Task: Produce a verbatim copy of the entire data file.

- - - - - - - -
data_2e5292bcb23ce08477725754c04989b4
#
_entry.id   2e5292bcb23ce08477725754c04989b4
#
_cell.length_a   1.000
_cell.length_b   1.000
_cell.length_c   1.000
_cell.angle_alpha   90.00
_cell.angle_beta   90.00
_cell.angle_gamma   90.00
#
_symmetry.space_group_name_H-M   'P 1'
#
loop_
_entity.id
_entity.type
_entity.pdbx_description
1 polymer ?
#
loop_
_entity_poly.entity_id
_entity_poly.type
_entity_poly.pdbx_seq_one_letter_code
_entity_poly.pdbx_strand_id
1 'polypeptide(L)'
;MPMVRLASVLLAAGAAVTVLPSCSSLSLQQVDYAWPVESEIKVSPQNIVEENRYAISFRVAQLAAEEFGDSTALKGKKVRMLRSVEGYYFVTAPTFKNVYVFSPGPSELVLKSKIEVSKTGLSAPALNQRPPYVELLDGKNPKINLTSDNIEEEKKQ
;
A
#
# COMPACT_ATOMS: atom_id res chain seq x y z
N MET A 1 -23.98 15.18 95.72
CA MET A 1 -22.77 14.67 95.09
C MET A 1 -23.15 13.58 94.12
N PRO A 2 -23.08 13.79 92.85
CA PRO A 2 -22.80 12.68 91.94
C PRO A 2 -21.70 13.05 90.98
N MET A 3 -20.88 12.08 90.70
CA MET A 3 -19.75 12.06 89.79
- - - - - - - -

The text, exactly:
data_2e5292bcb23ce08477725754c04989b4
#
_entry.id   2e5292bcb23ce08477725754c04989b4
#
_cell.length_a   1.000
_cell.length_b   1.000
_cell.length_c   1.000
_cell.angle_alpha   90.00
_cell.angle_beta   90.00
_cell.angle_gamma   90.00
#
_symmetry.space_group_name_H-M   'P 1'
#
loop_
_entity.id
_entity.type
_entity.pdbx_description
1 polymer ?
#
loop_
_entity_poly.entity_id
_entity_poly.type
_entity_poly.pdbx_seq_one_letter_code
_entity_poly.pdbx_strand_id
1 'polypeptide(L)'
;MPMVRLASVLLAAGAAVTVLPSCSSLSLQQVDYAWPVESEIKVSPQNIVEENRYAISFRVAQLAAEEFGDSTALKGKKVRMLRSVEGYYFVTAPTFKNVYVFSPGPSELVLKSKIEVSKTGLSAPALNQRPPYVELLDGKNPKINLTSDNIEEEKKQ
;
A
#
# COMPACT_ATOMS: atom_id res chain seq x y z
N MET A 1 -23.98 15.18 95.72
CA MET A 1 -22.77 14.67 95.09
C MET A 1 -23.15 13.58 94.12
N PRO A 2 -23.08 13.79 92.85
CA PRO A 2 -22.80 12.68 91.94
C PRO A 2 -21.70 13.05 90.98
N MET A 3 -20.88 12.08 90.70
CA MET A 3 -19.75 12.06 89.79